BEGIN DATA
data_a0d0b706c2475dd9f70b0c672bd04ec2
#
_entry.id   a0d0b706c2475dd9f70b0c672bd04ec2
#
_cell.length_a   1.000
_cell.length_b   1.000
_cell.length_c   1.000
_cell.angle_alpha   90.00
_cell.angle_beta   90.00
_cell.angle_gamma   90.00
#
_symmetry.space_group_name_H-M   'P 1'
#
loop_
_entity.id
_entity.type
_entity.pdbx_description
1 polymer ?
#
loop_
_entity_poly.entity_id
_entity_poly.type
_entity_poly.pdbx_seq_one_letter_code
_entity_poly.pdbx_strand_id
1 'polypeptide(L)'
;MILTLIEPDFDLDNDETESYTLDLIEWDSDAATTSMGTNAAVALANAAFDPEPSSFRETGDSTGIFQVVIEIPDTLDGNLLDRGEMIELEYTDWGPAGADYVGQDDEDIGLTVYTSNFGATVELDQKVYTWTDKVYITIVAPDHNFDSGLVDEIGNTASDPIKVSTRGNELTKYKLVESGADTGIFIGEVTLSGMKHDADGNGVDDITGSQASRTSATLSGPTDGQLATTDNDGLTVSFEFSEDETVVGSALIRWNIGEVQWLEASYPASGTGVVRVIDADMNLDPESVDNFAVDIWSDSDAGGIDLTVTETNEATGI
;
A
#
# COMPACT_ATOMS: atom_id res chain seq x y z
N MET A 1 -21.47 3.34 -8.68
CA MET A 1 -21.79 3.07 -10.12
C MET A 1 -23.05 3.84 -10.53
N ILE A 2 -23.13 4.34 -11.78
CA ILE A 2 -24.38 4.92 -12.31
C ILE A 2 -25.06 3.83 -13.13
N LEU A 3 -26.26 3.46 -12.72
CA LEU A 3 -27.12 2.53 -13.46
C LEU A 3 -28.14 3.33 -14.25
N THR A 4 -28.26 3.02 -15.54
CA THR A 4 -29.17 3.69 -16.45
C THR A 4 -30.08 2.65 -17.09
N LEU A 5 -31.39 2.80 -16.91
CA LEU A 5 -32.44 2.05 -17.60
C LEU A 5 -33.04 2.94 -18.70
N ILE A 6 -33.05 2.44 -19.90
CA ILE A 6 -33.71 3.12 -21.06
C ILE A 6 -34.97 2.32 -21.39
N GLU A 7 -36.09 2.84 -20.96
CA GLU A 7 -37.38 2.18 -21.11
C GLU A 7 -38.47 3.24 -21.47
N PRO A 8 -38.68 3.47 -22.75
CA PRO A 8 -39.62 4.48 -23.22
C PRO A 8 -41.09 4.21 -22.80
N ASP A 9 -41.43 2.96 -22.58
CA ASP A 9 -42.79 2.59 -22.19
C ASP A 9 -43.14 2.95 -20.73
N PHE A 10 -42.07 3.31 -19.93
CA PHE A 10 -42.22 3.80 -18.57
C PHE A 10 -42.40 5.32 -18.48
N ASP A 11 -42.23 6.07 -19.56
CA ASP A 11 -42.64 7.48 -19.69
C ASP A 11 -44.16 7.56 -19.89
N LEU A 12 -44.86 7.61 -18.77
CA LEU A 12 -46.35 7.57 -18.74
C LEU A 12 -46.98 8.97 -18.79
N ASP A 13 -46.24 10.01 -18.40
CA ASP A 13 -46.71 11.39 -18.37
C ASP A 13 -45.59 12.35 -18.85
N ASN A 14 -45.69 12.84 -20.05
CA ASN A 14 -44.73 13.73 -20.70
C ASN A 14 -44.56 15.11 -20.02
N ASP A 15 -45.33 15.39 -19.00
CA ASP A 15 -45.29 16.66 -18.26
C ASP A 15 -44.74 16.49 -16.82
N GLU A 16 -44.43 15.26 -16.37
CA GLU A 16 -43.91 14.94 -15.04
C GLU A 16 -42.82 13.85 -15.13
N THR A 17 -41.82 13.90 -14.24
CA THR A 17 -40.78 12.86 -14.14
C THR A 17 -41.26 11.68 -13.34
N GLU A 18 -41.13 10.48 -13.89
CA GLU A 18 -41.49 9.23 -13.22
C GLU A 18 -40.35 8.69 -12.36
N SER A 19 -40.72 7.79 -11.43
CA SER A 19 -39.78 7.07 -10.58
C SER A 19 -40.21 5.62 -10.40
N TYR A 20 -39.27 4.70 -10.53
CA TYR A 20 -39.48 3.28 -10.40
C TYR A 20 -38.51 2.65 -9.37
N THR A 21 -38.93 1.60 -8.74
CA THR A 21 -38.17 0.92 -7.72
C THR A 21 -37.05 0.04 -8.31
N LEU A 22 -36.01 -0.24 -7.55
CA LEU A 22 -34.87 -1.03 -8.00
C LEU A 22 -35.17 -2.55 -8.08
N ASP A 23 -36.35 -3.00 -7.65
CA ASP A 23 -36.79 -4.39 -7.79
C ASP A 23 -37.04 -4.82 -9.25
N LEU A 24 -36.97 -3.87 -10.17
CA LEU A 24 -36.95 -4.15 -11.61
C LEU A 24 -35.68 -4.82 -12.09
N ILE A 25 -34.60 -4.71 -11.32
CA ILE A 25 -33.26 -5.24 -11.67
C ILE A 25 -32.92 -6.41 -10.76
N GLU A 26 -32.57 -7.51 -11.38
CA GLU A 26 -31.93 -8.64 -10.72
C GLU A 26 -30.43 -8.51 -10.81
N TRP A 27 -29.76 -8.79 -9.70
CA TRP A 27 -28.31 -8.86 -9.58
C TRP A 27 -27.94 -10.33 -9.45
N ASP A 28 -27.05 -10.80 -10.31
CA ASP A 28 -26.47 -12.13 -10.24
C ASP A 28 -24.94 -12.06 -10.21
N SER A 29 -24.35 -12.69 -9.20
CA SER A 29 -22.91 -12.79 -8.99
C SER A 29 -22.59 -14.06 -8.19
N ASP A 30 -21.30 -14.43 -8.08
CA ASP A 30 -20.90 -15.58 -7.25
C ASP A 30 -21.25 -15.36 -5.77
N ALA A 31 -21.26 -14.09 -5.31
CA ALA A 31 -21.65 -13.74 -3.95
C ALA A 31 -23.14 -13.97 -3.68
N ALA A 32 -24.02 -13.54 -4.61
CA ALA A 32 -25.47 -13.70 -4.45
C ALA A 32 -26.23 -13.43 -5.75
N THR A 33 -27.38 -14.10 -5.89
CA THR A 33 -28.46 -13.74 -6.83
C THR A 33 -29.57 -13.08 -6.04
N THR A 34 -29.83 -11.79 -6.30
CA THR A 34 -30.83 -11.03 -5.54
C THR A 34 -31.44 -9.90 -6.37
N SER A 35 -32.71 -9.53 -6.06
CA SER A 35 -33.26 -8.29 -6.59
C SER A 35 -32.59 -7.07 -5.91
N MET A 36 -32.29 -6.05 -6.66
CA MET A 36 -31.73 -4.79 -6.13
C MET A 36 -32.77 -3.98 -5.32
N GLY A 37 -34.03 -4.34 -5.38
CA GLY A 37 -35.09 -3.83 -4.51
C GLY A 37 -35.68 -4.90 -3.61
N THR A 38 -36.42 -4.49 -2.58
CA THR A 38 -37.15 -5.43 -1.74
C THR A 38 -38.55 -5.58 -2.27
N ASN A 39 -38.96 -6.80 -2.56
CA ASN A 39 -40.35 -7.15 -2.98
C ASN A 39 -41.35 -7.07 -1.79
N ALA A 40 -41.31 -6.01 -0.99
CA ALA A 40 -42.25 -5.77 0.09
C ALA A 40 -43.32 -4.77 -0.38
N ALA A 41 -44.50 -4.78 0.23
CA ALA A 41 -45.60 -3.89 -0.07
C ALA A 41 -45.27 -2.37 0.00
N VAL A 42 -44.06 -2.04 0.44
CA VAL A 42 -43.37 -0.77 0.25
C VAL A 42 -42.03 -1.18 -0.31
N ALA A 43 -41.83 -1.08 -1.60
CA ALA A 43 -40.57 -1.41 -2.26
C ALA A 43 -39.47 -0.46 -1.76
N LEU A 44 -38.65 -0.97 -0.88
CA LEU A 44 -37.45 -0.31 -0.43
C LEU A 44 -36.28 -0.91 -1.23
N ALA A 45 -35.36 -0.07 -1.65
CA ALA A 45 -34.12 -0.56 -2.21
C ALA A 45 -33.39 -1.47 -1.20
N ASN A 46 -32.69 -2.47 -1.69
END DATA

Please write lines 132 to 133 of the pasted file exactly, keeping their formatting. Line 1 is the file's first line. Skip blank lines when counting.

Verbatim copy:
C THR A 34 -31.44 -9.90 -6.37
N SER A 35 -32.71 -9.53 -6.06